It’s being described as "Boyz N the Hood for the Spring Breakers generation," and it’s here to give the hip-hop world its very own Superbad, too. Opening in wide release this Friday, Dope is one of the summer’s most anticipated new indie movies. Written and directed by Rick Famuyiwa (The Wood, Brown Sugar), it’s a rollicking, often hilarious comedy about three nerdy high school friends in Inglewood, California, whose time spent jamming as a rap/rock hybrid band and obsessing over ’90s rap music gets disrupted when a local drug dealer hands one of them, Malcolm (played greatly by newcomer Shameik Moore), a stash of narcotics.

That drug dealer isn’t played by a well-known actor, though—he’s played by rapper, and recent Tribeca Film Festival panelist, A$AP Rocky. Harlem’s own Pretty Flacko is one of five rappers who have co-starring roles in Dope, the others being Tyga, Casey Veggies, Vince Staples and Kap G. They all have something in common with fellow co-star and fashion model Chanel Iman: zero previous acting experience.

That’s where acting coach Jemal McNeil came into play for Famuyiwa and his Dope crew. In a cool and informative profile over at The FADER, McNeil explains how he managed to get charismatic and believable performances from a bunch of non-movie-trained rappers. The New York native is a 15-year coaching vet, having worked with actors from Empire and the film Fruitvale Station, as well as guiding Octavia Spencer through her Oscar-winning The Help performance. And his reputation is still growing. Empire scene-stealer Taraji P. Henson recently hailed McNeil as "the best acting coach."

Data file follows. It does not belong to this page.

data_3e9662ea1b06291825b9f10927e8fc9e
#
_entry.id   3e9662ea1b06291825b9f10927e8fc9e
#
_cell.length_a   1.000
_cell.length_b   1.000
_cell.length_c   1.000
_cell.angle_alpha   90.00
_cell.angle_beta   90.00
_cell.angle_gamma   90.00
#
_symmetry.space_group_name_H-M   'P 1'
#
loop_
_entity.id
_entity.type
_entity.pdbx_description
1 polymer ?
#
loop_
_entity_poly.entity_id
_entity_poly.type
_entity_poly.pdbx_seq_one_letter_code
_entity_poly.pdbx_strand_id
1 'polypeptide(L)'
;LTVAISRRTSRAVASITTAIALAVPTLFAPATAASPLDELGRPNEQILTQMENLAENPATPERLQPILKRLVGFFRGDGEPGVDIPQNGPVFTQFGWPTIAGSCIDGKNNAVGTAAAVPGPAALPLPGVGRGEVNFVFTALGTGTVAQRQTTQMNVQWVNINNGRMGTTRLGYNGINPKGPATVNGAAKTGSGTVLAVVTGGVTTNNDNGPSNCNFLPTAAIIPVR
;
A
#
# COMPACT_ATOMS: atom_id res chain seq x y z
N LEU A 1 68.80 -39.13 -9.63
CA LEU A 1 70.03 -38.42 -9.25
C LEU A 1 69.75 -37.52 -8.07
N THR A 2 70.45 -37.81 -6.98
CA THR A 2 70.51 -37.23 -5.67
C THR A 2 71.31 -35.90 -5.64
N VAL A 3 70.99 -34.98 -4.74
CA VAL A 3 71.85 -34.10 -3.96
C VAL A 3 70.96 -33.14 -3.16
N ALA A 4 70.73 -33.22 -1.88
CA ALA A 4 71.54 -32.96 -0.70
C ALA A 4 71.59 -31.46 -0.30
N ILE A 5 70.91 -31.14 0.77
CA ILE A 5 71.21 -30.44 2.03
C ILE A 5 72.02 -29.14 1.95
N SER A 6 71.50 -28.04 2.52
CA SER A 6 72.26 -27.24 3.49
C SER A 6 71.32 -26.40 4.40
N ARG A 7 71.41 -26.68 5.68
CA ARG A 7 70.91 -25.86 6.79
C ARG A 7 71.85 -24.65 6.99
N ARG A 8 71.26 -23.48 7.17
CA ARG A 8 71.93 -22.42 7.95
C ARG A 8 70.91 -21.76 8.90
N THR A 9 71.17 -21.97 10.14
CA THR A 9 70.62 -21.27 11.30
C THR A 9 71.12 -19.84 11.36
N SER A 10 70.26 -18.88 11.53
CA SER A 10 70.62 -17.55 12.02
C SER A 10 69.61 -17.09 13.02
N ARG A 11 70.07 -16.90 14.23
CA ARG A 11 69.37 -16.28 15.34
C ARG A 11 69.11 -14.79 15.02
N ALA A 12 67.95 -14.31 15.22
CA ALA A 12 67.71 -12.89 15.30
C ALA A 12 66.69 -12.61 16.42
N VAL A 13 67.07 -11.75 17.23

For Dope’s rapper cast members, McNeil made sure they respected the filmmaker’s vision. "The first thing you want to do is understand your writer," he told The FADER. "I told them this piece is about really elevating the black man past ‘We’re just good for fucking and smoking weed’ and all the other stereotypes. It’s showing that you can be a nerd in the hood. The writer’s purpose is a statement on society and showing who a black man is: a person, a man, with questions about life, with goals. Because rappers are writers and poets, they understood that."

For more anecdotes about McNeil’s time with Dope’s hip-hop representatives, check out the full article.

Reminder: Dope opens Friday in wide release all throughout NYC.